Remembering his exile and determined not to go "travelling again" Charles II his his secret political game with Louis Quatorze under a cloak of gay immorality. His objects were to keep religious strife and revolution away from his country and the crown on his own head.
Of the women who ministered to his pleasure at this period three were more important to him than others: Nell Gwyn--the orange girl who graduated to actress and King's mistress; Louise de Keroualle, Duchess of Portsmouth, sent by Louis into England to act as his spy; and Hortense Mancini, the "most beautiful women in the world" who came to escape a mad husband obsessed by "purity". Each is here vividly recreated--and with them the famous courtiers, Buckingham, Rochester and Charles Sackville, adn the Dukes of York and Monmouth.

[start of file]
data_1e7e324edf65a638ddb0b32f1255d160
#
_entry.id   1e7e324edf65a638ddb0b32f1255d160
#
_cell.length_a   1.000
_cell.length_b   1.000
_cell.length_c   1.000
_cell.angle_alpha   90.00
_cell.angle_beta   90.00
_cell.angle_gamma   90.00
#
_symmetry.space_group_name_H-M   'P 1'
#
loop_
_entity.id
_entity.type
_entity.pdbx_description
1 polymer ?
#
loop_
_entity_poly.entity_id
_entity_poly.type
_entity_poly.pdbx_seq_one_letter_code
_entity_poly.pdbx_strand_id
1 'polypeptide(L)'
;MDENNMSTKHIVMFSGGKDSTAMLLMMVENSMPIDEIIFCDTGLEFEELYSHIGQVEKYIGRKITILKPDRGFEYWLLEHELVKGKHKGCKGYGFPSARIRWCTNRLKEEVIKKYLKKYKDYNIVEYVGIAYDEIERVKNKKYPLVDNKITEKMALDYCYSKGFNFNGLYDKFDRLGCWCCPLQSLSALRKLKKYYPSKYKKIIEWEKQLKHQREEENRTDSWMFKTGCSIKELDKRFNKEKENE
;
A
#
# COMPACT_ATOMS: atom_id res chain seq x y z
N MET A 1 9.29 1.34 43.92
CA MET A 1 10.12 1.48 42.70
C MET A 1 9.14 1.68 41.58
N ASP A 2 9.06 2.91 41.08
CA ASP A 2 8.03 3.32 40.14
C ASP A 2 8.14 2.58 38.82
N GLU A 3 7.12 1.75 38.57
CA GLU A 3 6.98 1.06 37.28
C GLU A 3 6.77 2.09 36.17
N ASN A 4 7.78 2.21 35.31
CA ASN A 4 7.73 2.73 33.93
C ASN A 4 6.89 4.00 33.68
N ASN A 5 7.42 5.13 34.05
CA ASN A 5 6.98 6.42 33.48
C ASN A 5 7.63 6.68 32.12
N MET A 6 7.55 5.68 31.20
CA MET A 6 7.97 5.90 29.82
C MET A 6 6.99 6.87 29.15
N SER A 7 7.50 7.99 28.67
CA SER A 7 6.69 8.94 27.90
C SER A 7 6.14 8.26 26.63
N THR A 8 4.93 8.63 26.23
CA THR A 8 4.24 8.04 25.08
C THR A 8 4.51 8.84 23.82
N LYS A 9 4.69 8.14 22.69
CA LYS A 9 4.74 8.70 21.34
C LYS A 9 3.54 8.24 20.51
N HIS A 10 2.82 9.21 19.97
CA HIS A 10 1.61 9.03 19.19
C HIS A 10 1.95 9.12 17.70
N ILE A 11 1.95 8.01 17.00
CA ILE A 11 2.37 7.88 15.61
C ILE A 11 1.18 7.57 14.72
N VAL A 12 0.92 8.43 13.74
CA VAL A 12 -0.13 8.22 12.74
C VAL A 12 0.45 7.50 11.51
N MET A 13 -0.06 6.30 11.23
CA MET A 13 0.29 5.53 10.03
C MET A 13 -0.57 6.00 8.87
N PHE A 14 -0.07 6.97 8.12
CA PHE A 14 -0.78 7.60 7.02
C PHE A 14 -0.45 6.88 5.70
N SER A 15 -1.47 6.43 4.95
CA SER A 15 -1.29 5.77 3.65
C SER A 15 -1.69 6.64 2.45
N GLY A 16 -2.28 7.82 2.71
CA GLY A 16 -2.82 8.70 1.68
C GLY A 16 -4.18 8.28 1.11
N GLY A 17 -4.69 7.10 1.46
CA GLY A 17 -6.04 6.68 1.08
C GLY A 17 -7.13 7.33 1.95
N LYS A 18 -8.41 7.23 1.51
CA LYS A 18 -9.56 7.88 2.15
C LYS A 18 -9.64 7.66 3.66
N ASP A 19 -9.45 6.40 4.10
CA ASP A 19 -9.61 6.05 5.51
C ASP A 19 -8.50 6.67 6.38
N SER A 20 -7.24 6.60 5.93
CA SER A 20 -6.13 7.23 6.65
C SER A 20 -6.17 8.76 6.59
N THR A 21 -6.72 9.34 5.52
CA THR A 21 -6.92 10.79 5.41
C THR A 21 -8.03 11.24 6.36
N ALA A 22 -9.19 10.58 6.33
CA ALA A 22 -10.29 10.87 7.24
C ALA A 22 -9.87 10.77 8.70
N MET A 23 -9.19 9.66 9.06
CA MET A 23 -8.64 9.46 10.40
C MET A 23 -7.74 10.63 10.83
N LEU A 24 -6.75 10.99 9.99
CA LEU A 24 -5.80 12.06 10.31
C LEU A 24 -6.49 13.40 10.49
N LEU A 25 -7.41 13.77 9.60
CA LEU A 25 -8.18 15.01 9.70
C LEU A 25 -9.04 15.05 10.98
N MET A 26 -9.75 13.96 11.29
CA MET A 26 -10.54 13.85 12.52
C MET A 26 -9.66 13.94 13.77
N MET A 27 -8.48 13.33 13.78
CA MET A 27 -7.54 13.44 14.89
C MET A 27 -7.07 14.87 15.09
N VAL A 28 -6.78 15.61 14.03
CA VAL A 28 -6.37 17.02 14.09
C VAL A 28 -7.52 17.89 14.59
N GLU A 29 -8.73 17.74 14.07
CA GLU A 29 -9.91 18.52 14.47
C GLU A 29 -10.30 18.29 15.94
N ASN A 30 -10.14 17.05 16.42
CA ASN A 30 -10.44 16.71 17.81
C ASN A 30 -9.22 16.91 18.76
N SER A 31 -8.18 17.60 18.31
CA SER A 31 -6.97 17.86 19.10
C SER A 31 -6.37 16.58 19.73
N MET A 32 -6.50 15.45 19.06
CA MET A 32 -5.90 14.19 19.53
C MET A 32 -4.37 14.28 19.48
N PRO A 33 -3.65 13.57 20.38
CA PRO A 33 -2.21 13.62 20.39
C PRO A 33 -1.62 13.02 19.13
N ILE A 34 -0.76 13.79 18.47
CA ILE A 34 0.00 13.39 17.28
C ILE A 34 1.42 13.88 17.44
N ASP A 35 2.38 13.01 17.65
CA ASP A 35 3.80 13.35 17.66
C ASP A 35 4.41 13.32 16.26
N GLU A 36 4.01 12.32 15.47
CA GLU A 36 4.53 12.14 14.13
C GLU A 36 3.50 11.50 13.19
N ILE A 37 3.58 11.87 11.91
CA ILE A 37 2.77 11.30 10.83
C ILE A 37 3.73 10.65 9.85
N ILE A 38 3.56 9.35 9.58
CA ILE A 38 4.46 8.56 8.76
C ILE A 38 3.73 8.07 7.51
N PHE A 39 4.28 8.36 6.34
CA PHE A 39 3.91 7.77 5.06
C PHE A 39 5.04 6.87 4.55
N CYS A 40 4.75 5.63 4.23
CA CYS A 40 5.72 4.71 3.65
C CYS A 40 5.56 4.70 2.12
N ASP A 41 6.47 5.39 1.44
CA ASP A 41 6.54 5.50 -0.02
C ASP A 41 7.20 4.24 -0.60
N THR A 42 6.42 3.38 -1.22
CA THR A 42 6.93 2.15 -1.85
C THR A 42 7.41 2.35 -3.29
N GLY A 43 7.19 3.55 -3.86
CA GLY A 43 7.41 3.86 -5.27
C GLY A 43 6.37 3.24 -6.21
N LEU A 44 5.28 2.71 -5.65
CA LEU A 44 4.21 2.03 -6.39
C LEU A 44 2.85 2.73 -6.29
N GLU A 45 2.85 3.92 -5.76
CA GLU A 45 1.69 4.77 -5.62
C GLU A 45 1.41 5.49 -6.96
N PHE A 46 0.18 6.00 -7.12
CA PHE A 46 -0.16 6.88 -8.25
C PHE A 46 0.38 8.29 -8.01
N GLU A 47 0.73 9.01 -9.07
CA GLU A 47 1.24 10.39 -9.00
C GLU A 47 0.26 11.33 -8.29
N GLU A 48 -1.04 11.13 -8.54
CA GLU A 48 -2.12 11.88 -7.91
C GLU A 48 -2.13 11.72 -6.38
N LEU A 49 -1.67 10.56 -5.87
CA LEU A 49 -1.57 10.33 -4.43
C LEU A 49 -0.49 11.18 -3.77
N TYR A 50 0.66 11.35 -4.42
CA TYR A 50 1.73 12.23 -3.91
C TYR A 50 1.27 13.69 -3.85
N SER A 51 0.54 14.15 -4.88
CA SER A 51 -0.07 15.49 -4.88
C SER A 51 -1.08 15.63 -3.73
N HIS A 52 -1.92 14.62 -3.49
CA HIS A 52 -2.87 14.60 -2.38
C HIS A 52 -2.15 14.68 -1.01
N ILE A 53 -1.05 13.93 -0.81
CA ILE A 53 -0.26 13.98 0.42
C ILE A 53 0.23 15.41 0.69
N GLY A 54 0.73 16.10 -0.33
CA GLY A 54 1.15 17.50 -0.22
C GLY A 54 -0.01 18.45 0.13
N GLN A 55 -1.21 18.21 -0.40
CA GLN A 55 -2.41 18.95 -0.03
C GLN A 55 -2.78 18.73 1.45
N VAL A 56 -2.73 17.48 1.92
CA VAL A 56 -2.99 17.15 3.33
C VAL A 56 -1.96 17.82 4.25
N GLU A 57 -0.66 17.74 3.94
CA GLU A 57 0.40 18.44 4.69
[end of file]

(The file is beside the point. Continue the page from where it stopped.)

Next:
But above all the story is dominated by the King--often careless, rarely malicious but forever amorous.